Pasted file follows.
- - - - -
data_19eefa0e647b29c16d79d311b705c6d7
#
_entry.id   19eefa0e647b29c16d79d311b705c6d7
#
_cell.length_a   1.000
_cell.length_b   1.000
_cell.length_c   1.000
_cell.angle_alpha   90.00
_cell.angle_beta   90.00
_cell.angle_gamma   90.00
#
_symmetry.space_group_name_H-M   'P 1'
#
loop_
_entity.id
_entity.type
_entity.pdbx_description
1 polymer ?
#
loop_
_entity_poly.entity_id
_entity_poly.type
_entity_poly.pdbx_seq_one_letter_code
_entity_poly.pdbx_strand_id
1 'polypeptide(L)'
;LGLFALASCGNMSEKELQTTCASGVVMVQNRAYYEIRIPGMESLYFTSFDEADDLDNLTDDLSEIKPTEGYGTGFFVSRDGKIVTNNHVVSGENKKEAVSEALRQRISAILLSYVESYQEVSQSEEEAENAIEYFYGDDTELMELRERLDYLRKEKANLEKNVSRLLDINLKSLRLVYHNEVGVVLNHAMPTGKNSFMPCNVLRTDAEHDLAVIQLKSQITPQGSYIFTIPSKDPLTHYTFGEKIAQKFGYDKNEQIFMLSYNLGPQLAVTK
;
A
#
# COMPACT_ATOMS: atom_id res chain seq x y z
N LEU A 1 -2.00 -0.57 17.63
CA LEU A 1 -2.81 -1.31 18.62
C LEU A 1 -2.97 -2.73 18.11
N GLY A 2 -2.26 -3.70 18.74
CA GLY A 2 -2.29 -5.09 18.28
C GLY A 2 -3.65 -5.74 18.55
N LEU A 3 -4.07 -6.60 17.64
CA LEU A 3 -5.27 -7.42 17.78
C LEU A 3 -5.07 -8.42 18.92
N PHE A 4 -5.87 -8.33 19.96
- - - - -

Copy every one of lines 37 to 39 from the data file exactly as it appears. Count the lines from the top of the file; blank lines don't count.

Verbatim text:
N LEU A 3 -4.07 -6.60 17.64
CA LEU A 3 -5.27 -7.42 17.78
C LEU A 3 -5.07 -8.42 18.92